I’ve got pretty good balance. In yoga classes, my tree pose is perfectly passable. And that’s on one foot. So you would think I should have no trouble standing in a crowded bus, two feet planted firmly on the ground, leaning nonchalantly on the handrail, headphones in, phone in hand. Right?

Oh. So. Wrong.

It’s all going so well. I even remember to look up from my phone as we cross the Harbour Bridge – a stunning view no matter how many times you look at it. Once we are across, I scroll through my playlists looking for something to follow Post Malone’s ‘I Fall Apart’, a beautifully raw and soulful song about heartbreak. And then I enter a parallel universe where his song unwittingly becomes the soundtrack to a tragic fall from grace.

The bus jerks suddenly (‘Surprised when you caught me off guard’) and I fall apart. All over the lady standing in front of me. (‘Ooh, I fall apart.’) As if in slow motion, I crash into her backpack (which is on her back) and then keep falling. I’m falling so hard (‘Harder than the liquor I pour’), and with such conviction that I push her off the step she is on. Thankfully, she has better balance than I do and steadies herself.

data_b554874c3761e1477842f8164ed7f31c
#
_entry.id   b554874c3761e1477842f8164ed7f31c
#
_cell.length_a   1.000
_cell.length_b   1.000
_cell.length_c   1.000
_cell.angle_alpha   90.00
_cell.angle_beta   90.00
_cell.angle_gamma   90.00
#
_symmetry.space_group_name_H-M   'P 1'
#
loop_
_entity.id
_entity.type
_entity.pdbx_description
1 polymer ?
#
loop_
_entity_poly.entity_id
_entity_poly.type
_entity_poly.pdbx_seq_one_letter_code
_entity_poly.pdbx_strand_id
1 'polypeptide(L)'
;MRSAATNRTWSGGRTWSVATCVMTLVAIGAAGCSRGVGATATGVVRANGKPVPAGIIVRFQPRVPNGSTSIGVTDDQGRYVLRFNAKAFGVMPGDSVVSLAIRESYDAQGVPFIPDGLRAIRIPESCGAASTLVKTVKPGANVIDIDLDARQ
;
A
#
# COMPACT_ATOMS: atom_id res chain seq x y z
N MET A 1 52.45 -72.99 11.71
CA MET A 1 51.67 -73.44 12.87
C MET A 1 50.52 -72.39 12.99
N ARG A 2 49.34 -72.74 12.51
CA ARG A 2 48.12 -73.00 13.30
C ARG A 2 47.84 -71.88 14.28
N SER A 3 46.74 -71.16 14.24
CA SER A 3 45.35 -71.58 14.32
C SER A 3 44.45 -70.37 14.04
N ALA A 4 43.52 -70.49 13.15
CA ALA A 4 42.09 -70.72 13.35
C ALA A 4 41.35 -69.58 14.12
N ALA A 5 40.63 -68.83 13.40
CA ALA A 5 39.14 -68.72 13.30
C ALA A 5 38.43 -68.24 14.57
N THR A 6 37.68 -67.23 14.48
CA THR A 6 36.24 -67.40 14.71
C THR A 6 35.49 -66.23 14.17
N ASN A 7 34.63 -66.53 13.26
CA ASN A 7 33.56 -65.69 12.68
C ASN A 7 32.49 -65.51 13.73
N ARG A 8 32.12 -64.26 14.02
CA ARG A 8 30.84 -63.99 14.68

I try to find something to hold on to but the people closest to my awkward and unintended bus-dancing are on their phones so no one’s hands are free. I am also apologising to a backpack whilst hoping the lady attached to it is amused rather than annoyed.

Balance still eludes me. The lady with the backpack now becomes not just my victim but my cushion. (‘Ooh, I fall apart.’) I finally stop flailing about like an elephant on ice-skates and find stillness. Of body but not of mind. (‘Too many thoughts running through my brain.’)

The guy who is seated next to me – seated so comfortably that he is able to play Solitaire on his phone – looks at me pitifully and asks,
“Are you ok?”
No, I’m mortified
“Yes, thank you,” are the words that come sheepishly out of my mouth.

I’m embarrassed because I should have been holding on to the handrails. With my hand, not my hip. I should not have been scrolling through playlists and endangering the lives comfort levels of my fellow passengers, most of whom just want to get to work without anyone invading their personal space and preferably without having to make any eye contact whatsoever.